I’m behind reporting the results of the TV Watch survey about government censorship of broadcast media. Full disclosures: TV Watch is an organization funded by some of the networks to counteract the pernicious nannying of the so-called Parents Television Council and their ilk and I am a member (which means nothing much other than that my name appears there). Among their findings:
* “82 percent of voters prefer people exercising personal choice over what they watch on television. Only 12 percent prefer that the government regulate what is appropriate.” I have long believed that given the chance to answer this question — though media don’t bother since they’re just retyping PTC and FCC press releases trumpting a trumped-up outcry over indecency — most American would, of course, say they want control, not government.
* “While some people will always find something on TV that offends them, 87 percent of voters don’t think the interests of a few should dictate what everyone else gets to watch on TV. ” In other words, I’m a parent, but the so-called Parents Television council does not speak for me — except in the lazy reporting of media — and I’m an American and have a family but the nutty fringe American Famly Association sure as hell does not speak for me. Does Donald Wildmon speak for you? I hope not.
* “Nearly three out of four [73%] voters think that a single complaint shouldn’t be enough to make the government spend time investigating or fining a TV show that thousands of viewers enjoyed without complaining.” This is a bit of a red herring. If you don’t believe the government should be censoring our speech, then the numbers don’t matter. Under the law, they in fact do not matter; one complaint is enough to trigger an investigation and penalty (though the FCC won’t investigate without that one complaint). As many of you know, I found what was until the latest round the largest fine in FCC history was instigated by a mere three people who bothered to write letters and 20 more who hit the “send” button on the PTC site. The PTC complains about the numbers the FCC released to me via the FOIA but they can’t have it both ways. If hundreds or even thousands joined their lynch mob, millions still watched these shows and did not complain. Whose community standards is the FCC enforcing? Not mine. Not most Americans’.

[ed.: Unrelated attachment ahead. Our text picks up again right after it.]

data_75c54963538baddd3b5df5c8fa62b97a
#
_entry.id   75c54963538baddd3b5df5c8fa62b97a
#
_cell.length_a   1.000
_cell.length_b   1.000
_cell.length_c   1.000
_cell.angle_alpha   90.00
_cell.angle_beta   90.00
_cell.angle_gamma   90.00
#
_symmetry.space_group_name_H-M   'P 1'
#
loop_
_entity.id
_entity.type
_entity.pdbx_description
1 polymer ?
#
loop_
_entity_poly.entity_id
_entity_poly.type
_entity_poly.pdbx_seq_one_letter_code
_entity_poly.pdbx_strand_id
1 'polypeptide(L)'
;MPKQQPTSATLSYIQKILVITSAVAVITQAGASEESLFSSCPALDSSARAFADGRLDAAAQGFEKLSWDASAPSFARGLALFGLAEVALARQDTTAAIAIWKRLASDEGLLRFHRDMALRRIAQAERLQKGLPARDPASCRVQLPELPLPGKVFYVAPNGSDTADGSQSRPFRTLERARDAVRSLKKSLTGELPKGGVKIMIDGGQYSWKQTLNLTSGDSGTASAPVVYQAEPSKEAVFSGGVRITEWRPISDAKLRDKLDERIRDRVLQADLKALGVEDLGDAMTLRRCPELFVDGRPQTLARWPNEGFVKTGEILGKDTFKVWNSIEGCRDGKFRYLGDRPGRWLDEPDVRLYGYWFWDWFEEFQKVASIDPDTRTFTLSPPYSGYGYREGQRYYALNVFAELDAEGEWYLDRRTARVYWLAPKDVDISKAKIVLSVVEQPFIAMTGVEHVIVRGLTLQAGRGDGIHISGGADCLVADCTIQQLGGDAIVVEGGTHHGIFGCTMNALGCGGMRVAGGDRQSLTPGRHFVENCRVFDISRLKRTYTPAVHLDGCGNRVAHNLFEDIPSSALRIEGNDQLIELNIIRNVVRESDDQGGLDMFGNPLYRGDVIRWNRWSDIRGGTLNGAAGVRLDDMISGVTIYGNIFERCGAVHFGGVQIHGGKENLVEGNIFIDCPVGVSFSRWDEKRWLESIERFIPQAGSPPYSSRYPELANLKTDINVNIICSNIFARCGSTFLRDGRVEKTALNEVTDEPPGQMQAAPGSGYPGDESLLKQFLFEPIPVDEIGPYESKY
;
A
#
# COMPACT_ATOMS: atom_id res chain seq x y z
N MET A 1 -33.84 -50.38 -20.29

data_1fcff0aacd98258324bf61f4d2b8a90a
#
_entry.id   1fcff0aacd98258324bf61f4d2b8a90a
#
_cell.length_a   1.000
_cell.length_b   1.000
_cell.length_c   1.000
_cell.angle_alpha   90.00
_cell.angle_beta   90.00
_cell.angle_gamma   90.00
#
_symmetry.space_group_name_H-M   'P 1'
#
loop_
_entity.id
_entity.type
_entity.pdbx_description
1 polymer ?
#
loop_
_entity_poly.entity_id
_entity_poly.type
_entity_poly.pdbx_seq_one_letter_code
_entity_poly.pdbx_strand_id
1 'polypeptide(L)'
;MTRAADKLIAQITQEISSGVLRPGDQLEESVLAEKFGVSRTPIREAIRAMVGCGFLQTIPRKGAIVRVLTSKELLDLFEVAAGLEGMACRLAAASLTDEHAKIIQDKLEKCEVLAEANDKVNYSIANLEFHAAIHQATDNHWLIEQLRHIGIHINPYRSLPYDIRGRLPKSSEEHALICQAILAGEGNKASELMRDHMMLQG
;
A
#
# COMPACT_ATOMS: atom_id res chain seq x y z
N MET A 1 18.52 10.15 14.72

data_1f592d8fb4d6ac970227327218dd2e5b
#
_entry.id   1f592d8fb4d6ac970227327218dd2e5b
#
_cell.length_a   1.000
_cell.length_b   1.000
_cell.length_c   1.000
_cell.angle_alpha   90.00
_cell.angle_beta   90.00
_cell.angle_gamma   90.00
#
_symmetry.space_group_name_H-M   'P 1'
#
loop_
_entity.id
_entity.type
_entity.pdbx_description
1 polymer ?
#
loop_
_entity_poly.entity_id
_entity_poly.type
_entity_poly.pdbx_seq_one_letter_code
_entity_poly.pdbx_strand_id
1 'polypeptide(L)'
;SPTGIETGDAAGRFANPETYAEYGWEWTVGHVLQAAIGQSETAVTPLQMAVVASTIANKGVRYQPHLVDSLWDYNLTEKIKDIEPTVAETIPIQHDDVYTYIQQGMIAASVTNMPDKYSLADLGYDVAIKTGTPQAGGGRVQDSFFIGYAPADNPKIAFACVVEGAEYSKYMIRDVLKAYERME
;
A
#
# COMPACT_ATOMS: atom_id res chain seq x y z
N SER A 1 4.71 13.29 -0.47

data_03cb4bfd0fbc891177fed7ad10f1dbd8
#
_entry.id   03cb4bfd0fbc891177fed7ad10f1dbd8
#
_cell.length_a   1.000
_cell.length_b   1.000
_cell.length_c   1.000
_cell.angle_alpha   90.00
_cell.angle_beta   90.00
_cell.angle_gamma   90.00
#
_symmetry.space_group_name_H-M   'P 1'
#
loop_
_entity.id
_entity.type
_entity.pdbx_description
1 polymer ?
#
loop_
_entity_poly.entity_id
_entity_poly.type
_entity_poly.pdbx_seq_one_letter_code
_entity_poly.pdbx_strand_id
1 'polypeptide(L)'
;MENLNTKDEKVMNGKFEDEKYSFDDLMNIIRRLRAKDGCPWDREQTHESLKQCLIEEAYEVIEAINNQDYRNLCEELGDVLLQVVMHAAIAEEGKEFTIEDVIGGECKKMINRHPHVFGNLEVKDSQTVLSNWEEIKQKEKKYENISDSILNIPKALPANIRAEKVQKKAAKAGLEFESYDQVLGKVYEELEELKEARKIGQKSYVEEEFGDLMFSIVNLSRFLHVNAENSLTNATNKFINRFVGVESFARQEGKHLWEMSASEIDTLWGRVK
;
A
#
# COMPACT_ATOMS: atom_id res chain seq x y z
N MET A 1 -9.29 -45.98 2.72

* “More than three-fourths [76%] of voters say they would be upset if government regulation limited the programming choices available to them.” Well, that’s already happening!
* “The majority [64%] of voters agree that it’s futile for government to fine network programs when the same or similar programming available on cable, satellite or the Internet.” Another red herring, and a dangerous one. Various broadcasters have sought to bring cable under the same regulation just to “level the playing field.” That’s rather like blacks in ’60s America asking that Jews get lynched the same when, of course, the proper goal is to eliminate the lynching.
* “Two-thirds [66%] of voters believe that the government should not make subjective decisions about when the use of explicit language is necessary, whether in educational or artistic programming, as was the case when the FCC reviewed Saving Private Ryan and The Blues: Godfathers and Sons.” Damn straight. The FCC has now set itself up as our official national cultural critic.